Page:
re: the numbers on shorts thing: That rule promoted us to do some comparison shopping, and we ended up getting nicer shorts (with fancy numbers on them) than we had for cheaper. So WUFO, at least, has no problems with the new rules.

Are you coming to PV this year? As always, it's going to gorgeous and there's a fun time to be had.


Nathan said...

First, let me just say that this is the first time Jim has ever agreed with me publicly. Of course, my comment was basically exactly what he and I have discussed several times (including over email today), but still...thanks Jim.

Second, let me clarify:
For UPA elimination games, I am in favor of the Soft Cap. For UPA elimination games, I am opposed to the Hard Cap. For other games...I still don't like the Hard Cap, but appreciate it may be necessary in order to fit in a bunch of games (which should be a priority at some tournaments).

gcooke said...

Hi Martin,

Thanks for writing. I believe the only time I have said "mean things" about WUFO was last spring after Yale Cup. I don't "like" saying mean things. I have nothing against Williams. I enjoy it when my girls play Williams as they are competitive, talented, and fun. No issues there at all. As I noted in that post, I think the camaraderie between the Open and Women's squads at Williams is obvious and the energy during a game like the game to go for you guys was intense and fun.

In attending any sporting event, there is a line, as you mention, between rooting for your team, heckling, and outright rudeness. I think we all fall onto different parts of the continuum, so again, where one feels they are crossing the line may be different from where another feels that person has crossed the line.

In terms of last spring, I can say that it was hard to separate the "fun" of having WUFO run up and down the sidelines at full speed from the aggressiveness of those actions in terms of taking over the sideline and creating a physical barrier between our players on the field and those on the sidelines.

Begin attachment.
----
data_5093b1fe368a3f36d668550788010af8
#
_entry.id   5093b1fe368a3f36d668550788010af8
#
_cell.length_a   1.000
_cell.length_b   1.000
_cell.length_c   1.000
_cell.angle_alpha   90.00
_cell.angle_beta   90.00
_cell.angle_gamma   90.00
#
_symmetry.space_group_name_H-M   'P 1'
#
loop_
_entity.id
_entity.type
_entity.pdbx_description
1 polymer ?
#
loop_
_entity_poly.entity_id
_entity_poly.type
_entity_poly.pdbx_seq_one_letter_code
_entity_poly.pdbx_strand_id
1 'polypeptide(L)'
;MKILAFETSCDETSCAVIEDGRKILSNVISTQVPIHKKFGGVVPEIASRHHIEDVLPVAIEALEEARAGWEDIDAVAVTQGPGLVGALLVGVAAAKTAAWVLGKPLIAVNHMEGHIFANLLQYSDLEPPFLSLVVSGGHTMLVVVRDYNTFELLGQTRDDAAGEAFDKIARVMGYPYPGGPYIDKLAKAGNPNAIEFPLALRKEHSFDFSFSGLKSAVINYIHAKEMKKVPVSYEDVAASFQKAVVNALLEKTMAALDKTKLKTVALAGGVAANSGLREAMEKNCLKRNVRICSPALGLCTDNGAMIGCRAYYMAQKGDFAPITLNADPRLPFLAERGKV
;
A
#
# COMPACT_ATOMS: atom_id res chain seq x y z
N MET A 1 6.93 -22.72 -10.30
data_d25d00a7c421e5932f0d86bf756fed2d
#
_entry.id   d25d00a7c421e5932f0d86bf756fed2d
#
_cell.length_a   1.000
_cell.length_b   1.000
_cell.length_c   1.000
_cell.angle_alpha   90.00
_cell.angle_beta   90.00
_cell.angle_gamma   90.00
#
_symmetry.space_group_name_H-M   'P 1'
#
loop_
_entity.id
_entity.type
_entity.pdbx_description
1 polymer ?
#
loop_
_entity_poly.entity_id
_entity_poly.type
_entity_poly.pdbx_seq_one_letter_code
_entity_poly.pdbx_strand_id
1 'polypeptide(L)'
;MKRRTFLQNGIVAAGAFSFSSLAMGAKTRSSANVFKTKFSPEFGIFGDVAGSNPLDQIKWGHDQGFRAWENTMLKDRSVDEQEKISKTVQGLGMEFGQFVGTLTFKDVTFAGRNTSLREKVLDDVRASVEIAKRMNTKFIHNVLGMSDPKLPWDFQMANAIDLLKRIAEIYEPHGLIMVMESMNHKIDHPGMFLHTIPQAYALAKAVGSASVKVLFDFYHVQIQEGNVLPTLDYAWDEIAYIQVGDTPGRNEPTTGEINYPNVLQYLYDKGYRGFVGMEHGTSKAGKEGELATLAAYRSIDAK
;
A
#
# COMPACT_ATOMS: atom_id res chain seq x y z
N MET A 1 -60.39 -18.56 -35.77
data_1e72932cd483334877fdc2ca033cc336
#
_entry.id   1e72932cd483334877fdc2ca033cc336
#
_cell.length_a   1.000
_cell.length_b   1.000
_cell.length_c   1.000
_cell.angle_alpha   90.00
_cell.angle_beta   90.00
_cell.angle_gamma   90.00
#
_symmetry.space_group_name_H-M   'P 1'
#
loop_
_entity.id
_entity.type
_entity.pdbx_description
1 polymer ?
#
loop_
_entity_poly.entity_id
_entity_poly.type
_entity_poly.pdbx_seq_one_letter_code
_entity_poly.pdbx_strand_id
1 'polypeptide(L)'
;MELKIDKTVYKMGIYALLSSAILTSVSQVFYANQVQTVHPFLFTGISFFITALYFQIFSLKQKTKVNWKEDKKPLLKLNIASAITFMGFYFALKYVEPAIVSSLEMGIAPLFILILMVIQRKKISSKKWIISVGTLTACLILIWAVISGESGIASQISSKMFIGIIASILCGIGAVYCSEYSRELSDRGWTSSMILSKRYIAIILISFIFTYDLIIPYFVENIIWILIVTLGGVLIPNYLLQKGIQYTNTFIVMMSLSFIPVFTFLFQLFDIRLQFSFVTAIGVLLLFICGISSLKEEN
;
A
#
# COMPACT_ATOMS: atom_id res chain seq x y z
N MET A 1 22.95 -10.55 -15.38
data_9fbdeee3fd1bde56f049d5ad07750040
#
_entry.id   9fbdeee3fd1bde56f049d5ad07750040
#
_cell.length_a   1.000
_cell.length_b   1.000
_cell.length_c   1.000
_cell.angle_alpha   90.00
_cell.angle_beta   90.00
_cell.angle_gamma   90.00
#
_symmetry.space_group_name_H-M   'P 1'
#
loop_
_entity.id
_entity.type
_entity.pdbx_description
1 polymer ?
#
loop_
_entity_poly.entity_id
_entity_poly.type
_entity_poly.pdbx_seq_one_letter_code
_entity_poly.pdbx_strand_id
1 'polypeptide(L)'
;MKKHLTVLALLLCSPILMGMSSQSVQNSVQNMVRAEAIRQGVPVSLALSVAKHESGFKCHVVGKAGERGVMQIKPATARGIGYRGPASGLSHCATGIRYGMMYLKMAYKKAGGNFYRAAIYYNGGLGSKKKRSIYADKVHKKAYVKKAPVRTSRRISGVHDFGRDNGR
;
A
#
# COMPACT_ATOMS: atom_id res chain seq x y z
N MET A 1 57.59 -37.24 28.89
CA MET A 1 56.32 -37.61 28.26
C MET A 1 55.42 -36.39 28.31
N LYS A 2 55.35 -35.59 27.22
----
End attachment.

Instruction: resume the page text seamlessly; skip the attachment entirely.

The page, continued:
In terms of today's post, leaving out the name of the team in question was a deliberate attempt to generalize, either fairly or not, that if you want to be taken seriously...take yourself seriously..especially when the line, however you define it, is in sight.

I will say, though, that I agree with Jim that conversation is positive and prudent. Perhaps we will have a chance to do that sometime.

I will not be able to attend PV with the girls, although it sounds like I might not be welcome. I know the Whips really enjoy the tournament and I am glad that Williams continues to offer them bids even though their coach is old and mean.


Julian said...

Re: Rowdy college kids

I have no real interest in picking on WUFO (despite being a Wesleyan alum), but I think the issue raised by George is an interesting one. Seems to me that there's a lot of poor treatment of overmatched teams by their opponents. I've seen the same thing with good club teams being jerks while playing lesser club teams. It would be in keeping with SotG, heck, it would be in keeping with basic sportsmanship to monitor your behavior and maybe tone it down to fit the context of the game.